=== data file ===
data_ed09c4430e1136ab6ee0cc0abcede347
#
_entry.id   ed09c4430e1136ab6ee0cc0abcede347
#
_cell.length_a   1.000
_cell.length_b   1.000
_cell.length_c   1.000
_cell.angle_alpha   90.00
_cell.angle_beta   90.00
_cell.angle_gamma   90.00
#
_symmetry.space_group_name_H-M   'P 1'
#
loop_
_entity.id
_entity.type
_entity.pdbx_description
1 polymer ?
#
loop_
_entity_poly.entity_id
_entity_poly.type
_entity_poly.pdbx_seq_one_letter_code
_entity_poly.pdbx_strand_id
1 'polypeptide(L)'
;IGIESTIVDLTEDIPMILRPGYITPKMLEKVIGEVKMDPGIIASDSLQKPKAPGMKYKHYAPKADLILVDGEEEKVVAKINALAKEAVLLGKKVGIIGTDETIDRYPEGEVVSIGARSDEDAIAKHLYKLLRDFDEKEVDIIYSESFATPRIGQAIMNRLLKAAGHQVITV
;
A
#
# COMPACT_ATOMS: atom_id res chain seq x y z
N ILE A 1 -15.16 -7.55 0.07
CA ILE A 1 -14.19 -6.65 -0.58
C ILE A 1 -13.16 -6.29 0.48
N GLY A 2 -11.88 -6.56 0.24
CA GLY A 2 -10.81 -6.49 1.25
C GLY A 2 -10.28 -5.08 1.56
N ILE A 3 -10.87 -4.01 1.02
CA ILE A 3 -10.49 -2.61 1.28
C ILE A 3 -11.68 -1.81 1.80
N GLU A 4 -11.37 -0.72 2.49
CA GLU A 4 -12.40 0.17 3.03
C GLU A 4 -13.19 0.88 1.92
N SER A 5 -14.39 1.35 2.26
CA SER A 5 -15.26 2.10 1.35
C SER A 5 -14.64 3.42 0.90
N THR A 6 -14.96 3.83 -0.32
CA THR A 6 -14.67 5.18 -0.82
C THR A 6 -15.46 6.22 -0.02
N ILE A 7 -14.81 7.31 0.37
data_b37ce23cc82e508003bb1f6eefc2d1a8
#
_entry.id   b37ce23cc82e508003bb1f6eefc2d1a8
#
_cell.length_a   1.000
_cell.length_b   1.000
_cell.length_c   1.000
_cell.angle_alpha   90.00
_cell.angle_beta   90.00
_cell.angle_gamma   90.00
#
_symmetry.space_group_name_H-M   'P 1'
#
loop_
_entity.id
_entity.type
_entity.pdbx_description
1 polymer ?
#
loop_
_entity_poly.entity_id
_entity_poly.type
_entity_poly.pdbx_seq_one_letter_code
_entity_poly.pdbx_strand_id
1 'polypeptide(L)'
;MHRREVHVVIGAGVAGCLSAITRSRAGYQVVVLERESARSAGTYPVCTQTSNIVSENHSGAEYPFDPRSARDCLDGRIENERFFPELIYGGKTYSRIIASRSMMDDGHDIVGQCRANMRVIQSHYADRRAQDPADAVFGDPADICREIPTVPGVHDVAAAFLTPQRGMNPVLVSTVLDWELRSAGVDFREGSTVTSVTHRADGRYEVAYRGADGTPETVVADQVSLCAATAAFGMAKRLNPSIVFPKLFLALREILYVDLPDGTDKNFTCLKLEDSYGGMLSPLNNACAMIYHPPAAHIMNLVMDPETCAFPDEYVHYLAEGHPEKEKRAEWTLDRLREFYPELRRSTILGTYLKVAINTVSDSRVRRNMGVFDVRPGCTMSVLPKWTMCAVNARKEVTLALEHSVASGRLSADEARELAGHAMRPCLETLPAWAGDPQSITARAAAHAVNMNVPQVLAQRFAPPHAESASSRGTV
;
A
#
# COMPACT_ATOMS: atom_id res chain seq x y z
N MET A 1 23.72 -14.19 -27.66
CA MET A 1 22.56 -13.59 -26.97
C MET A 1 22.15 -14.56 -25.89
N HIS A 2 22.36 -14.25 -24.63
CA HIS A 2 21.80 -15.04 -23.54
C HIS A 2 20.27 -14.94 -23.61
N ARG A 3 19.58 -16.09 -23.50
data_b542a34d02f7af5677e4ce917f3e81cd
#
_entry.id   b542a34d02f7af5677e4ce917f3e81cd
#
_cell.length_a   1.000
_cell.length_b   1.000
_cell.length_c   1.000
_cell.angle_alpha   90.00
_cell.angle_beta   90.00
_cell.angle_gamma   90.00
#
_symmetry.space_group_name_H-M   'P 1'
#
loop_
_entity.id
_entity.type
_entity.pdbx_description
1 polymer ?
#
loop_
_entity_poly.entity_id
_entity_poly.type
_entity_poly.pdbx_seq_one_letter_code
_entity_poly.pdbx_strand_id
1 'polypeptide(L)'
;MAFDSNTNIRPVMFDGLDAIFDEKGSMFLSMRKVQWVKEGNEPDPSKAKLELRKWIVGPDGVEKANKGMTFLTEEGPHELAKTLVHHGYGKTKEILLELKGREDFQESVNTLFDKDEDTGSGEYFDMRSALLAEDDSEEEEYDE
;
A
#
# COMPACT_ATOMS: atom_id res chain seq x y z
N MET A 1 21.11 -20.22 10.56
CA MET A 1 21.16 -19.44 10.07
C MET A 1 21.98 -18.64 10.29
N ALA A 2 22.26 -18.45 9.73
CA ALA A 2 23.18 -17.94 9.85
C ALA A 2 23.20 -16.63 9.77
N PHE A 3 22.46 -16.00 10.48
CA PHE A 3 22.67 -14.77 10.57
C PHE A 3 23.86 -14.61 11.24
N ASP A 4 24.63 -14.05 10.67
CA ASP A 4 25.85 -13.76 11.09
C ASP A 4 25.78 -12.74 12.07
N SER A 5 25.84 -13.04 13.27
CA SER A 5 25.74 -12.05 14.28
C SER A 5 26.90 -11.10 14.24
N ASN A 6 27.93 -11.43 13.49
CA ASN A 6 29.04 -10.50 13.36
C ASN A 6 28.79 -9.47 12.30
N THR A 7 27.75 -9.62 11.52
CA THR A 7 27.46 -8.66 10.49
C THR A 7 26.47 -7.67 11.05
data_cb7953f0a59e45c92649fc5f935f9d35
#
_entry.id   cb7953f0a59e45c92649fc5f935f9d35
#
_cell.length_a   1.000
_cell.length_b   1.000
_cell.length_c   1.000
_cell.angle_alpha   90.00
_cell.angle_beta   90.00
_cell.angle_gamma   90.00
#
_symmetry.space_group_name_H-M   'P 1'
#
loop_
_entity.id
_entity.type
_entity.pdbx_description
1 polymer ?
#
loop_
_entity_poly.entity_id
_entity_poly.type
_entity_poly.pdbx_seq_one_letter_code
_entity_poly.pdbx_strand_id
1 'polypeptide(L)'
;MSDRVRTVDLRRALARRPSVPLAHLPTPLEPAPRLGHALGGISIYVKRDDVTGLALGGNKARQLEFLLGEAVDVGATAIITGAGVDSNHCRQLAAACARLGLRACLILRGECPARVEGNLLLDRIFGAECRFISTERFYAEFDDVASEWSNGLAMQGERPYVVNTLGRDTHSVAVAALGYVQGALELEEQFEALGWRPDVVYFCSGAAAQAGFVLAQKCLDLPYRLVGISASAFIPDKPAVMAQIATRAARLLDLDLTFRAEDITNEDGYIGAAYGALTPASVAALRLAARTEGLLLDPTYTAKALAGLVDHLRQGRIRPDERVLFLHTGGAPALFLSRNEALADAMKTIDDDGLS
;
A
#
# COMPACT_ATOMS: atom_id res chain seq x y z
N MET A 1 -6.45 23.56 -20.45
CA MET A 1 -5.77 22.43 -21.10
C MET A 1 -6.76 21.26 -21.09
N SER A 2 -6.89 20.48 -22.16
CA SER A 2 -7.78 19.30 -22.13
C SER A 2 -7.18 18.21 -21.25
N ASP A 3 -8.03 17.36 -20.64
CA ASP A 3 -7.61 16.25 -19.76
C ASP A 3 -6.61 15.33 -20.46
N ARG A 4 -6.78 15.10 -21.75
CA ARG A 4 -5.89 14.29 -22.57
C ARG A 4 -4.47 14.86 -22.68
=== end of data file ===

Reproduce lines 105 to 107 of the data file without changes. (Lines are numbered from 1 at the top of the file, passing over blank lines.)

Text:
#
loop_
_entity_poly.entity_id